We published an article on 29 April 2020 about the Administration of Virgin Australia (and many associated entities); Australia’s then second largest airline. What is it now?
Since that article, there has been much publicity around the seemingly frenetic sale process and what has ultimately been shown to be an ill-fated attempt by bondholders to thwart the sale of Virgin Australia to BC Hart Aggregator, LP (Bain).
Whilst the sale of “Virgin Australia” to Bain is all but certain, how that sale occurs is not set in stone.
How will the sale of Virgin to Bain occur?
Virgin Australia’s Administrators presented a Report to Creditors on 25 August 2020 (Report) recommending a Deed of Company Arrangement (DOCA) be agreed to by the Creditors of Virgin Australia under which control of Virgin Australia will be “handed” to Bain.
The DOCA proposes a transfer of all Virgin Australia shares to an entity Bain nominates.
The DOCA will not proceed if this does not occur.
That proposed share transfer must be approved by the Federal Court of Australia.
If the Federal Court approves that proposed share transfer, shareholders of Virgin Australia will effectively lose their shareholdings at no value but for the effect of any “capital loss” they can “enjoy” on the basis that each of those shares become effectively worthless.
Superannuation or other investment funds that hold shares of Virgin Australia will not be immune to that “loss effect”.
What if Virgin Australia’s Creditors do not agree to the proposed DOCA, or the Federal Court does not approve the share transfer?
The Administrators of Virgin Australia exercised their power of sale and entered into a “binding sale agreement” with Bain on 26 June 2020. Therefore, if Virgin Australia’s Creditors reject, or the Court does not approve, the share transfer to Bain, Bain will “take control” of Virgin by an Asset Sale Agreement (ASA) by which it will own Virgin Australia’s assets.
The Report includes a comparison between what the Administrators say is the effect of each of the Bain DOCA and the Bain ASA.
That comparison can be found on page 88 of the Report which is available at:
The Report states that the ASA will result in Virgin Australia’s Creditors receiving somewhere between $125 million and $200 million less than if they approve the DOCA.
One, perhaps pleasantly surprising, commonality between the DOCA and the ASA is that Virgin Australia’s employees will apparently receive 100% of their accrued employee entitlements.
Given the apparently planned culling of Tiger Airlines and the removal of numerous aircraft types from Virgin Australia’s offer, it is unclear whether the Tiger Airlines’ employees will retain their jobs after the DOCA process is complete.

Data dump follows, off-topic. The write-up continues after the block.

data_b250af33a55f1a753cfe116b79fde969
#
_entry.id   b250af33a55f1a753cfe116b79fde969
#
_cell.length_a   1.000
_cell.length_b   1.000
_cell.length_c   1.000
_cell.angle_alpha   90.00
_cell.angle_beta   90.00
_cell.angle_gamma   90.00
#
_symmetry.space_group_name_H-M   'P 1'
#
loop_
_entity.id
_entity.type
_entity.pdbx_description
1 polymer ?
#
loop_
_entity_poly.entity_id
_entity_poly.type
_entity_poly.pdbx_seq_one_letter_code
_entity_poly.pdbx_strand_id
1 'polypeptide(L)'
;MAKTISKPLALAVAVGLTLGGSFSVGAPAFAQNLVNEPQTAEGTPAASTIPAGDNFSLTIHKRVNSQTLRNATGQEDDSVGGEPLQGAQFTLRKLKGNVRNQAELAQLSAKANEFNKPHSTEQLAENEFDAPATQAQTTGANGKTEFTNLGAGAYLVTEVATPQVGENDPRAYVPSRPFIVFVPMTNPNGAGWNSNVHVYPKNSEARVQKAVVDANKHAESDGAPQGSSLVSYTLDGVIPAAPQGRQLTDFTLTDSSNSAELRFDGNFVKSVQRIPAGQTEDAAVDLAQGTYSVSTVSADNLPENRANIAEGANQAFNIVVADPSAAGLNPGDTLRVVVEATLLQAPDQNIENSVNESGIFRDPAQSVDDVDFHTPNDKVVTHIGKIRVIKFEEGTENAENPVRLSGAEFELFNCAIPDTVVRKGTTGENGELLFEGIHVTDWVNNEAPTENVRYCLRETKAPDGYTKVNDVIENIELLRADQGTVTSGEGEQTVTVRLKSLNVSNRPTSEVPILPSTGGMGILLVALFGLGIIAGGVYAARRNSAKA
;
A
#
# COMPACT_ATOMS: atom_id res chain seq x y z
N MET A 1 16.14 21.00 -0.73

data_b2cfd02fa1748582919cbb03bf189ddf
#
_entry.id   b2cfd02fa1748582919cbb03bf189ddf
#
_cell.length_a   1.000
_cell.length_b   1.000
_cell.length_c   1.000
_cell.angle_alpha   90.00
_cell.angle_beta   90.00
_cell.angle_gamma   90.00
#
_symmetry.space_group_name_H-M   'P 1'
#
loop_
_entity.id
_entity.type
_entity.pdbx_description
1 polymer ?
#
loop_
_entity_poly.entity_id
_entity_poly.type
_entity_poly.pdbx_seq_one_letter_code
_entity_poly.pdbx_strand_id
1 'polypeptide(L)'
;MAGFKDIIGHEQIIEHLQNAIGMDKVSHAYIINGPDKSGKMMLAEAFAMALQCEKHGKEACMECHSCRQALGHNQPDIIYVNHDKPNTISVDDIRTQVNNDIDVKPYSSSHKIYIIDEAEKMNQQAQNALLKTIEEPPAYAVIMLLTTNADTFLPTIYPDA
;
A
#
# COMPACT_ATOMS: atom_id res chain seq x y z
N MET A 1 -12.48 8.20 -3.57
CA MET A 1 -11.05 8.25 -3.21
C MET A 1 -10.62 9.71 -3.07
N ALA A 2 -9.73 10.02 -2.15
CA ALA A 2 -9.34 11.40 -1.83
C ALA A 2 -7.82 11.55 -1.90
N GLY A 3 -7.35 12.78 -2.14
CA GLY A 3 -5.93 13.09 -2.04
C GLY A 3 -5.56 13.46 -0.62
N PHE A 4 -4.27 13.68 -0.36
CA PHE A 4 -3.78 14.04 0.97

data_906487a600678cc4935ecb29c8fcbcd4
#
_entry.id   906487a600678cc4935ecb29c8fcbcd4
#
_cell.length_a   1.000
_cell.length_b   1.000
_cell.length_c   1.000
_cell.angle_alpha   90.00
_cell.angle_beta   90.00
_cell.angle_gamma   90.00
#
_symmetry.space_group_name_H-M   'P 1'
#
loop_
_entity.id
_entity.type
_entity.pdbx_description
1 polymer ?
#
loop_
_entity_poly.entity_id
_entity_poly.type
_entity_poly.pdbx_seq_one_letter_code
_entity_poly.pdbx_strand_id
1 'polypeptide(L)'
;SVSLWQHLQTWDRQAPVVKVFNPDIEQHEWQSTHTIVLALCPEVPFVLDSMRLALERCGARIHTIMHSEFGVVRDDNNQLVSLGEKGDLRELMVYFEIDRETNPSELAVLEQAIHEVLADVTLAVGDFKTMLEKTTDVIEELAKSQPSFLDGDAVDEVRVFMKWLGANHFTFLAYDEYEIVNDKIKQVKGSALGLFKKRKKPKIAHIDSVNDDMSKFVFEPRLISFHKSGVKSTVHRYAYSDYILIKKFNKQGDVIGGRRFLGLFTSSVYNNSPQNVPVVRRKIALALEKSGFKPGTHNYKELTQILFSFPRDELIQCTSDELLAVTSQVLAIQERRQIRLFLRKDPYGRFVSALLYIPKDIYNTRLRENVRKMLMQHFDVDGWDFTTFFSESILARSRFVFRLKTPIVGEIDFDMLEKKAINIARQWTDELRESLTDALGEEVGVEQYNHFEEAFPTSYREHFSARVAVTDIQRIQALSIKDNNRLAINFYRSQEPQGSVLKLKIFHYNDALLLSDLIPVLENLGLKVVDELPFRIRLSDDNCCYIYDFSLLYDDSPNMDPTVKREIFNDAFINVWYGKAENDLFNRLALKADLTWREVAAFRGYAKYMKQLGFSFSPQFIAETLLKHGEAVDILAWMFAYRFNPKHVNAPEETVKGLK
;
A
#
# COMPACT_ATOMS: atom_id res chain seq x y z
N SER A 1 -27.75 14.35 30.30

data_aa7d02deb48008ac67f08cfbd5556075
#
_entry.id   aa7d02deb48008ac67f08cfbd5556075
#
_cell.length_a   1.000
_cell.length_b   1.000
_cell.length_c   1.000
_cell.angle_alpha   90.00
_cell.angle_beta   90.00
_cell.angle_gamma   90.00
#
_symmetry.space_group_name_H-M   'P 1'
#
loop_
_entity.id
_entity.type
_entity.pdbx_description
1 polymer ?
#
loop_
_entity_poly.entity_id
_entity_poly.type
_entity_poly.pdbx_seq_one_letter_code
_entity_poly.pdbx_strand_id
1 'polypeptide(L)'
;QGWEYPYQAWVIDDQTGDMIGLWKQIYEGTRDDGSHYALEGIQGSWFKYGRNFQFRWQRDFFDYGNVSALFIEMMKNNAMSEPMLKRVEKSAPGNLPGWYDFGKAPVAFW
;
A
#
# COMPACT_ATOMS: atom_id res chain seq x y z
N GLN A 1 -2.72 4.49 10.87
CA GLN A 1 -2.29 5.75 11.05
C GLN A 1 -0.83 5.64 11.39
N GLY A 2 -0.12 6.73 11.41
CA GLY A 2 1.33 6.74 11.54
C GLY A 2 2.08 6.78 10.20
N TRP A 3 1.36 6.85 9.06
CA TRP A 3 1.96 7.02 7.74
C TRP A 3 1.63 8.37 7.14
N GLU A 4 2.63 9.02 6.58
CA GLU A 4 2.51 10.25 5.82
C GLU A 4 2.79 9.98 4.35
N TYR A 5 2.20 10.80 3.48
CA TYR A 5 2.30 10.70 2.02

Did COVID-19 “kill” Virgin?
It appears, as we suggested in our 29 April 2020 article, that the COVID-19 Pandemic was only the straw that broke the Virgin Australia camel’s back. Or, perhaps, as recently referred to in a different “forum”, COVID 19’ was Virgin’s “Et tu Brute” moment.
It is apparent from the below comment that Virgin Australia’s unrelenting chase of Qantas caused its financial viability irreparable harm.
The Administrators’ comment in that regard in the Report as follows:
“Based on preliminary investigations, including our review of operations and records, our view is that the Virgin Group’s difficulties were largely due to the inability of the Virgin Group’s balance sheet to withstand the immense financial impact caused by COVID-19. The balance sheet had been weakened from cumulative losses incurred almost year on year from 2009 to 2020 of approximately $2.2 billion. During this period revenue had continued to grow, however it was not profitable growth. This period encompassed the change in the Virgin Group’s business from a budget to full-service airline. As evident by the year on year losses, the Virgin Group was unable to derive sustainable profits from this change in strategy.”
Given Virgin Australia’s financial woes stem from losses of approximately $2.2 billion spanning 11 years, it is perhaps understandable that the Commonwealth Government rebuffed its pleas for a “bailout” using good public money to “chase bad”.
The implementation of DOCA’s, asset sale agreements and other processes to avoid liquidations, allow the continuation of businesses and payments to Creditors is not limited to “big business” or “big debt”. It applies equally to small and medium sized businesses and can “save” them or their Directors and officers.
For any further information, contact:
Kott Gunning has the skills and experience, including ARITA qualified lawyers and experienced debt and dispute resolvers to advise about such issues, as well as a broad range of industry professionals from whom we can obtain expert opinions to assist in navigating any turbulent commercial financial times.